Or is it? What about the times when we ask and nothing happens. What about the times when we pray and our words just seem to fall on the floor? What about desperate hopes that have gone on nearly all our lives and still are not realized? What about a time a perfectly healthy pastor suddenly has major health problems that last for months? What about when God doesn’t make any sense?

Jesus said, “Blessed are those who have not seen, and yet have believed.” Could there be a blessing for all us who have a few questions? What is the good news for us? As we ask these questions we are reassured that Jesus who heard his friend, Thomas’ doubts and made a special point to come back to help him resolve those doubts will not strike us dead for our questions.

For almost 40 years I have embraced the mystery we call God. During that time there have been nights I have sat up late in my dark house and cried out my whys to God. This is what I have learned. I am convinced that the blessing of doubt is that it leads to a faith that is tested and to a trust that is real. I believe that doubt is the doorway to faith. If we own up to our questions, the way that Thomas did, we will find the blessing of a faith that survives and that will sustain us no matter what happens to us in the future.

But not so fast. If we choose to believe what we cannot see, what is it that we will believe? That God will do exactly what pleases us all the time? That would turn us into spoiled children of God who think that if we scream loud enough and long enough we will annoy God into listening to us. Is that really what we want to become? (There should be some religious form of Super Nanny for such cases).

And what does that make God? If we always get what we want all of the time, doesn’t that turn God into some kind of a puppy that we can train to do what he is told? Is that what God is like?

Of course not! So though we don’t understand exactly what is going on, we sing our belief in a God that is “indescribable, untamable.” God remains undomesticatable.

And at the end of the day, the truth is, I don’t want a God I can order around. Truth is, I don’t always seem to know what’s best for me or the folks I love. I want a God who knows more than I do and who is more powerful than me. So, it only stands to reason that I won’t always understand.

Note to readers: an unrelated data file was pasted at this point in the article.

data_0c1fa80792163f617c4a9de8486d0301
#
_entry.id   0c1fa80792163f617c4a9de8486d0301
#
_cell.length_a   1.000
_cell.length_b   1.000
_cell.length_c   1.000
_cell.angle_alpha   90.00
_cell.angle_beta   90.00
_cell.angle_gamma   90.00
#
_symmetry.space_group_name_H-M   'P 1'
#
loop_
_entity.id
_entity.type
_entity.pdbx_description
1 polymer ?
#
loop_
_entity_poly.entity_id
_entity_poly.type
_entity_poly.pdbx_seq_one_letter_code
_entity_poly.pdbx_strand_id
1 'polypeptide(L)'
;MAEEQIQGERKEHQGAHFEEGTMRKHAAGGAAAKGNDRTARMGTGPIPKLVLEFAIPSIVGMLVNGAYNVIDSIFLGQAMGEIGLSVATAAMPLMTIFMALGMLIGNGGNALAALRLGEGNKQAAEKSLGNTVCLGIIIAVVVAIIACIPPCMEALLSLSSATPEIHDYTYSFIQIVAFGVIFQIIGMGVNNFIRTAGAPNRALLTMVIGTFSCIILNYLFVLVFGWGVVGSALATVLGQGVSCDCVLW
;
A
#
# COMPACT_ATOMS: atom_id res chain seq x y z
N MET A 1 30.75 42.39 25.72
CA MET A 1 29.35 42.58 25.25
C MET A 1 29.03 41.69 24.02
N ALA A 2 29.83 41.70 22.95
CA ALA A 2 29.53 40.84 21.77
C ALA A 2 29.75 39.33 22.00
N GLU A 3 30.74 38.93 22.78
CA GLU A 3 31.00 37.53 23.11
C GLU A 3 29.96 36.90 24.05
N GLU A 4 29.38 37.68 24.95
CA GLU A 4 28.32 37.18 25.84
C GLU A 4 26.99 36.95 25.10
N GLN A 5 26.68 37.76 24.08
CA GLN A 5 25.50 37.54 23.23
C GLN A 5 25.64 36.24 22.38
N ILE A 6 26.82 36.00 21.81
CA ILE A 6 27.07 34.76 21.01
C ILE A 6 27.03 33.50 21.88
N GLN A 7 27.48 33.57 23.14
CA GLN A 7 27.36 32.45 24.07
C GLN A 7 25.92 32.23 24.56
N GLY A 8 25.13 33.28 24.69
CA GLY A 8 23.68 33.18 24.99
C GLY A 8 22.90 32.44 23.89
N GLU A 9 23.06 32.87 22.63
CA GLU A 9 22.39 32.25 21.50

So to the question, can I believe what I can not see? Will I trust when I don’t understand?

It is clear to me after almost three months of pain, that this is not going to be one of those instant healing kind of times. I don’t know why this is happening. I don’t know what Duane and I and all of us together will go through between today and the day when my recovery is complete. This is one of those not seeing times.

But I will choose to believe. I will believe that a God who died for me as Regina sang about this morning, loves me enough to have my best interest at heart. We can believe that a Spirit who dominates death, exploding Jesus back to life will also give me everything that I need. (Romans 8:32,KJV)

Seeing may be believing. But believing is also seeing. These days as I am believing that God love me and that God is good when I don’t necessarily see that, my eyes are opened. I see that you all love me and are willing to carry me. I see that Duane is wise and loyal. I see that my life is in God’s hands. I have experienced the blessing Jesus talked about when he said, “Blessed are they who have not seen, and yet have believed.”

And so this Easter, whether we see and believe or believe and see, we gather in praise of our God who sent Jesus to live and die and overcome death.

This same Jesus will come to us on this Easter like he did to Thomas long ago. And Jesus will say, “Peace be with you. Reach out your hand to me. Believe that I really am the one who died and came back to life. Reach out your hand and believe that I did this for you. Stop doubting and believe.”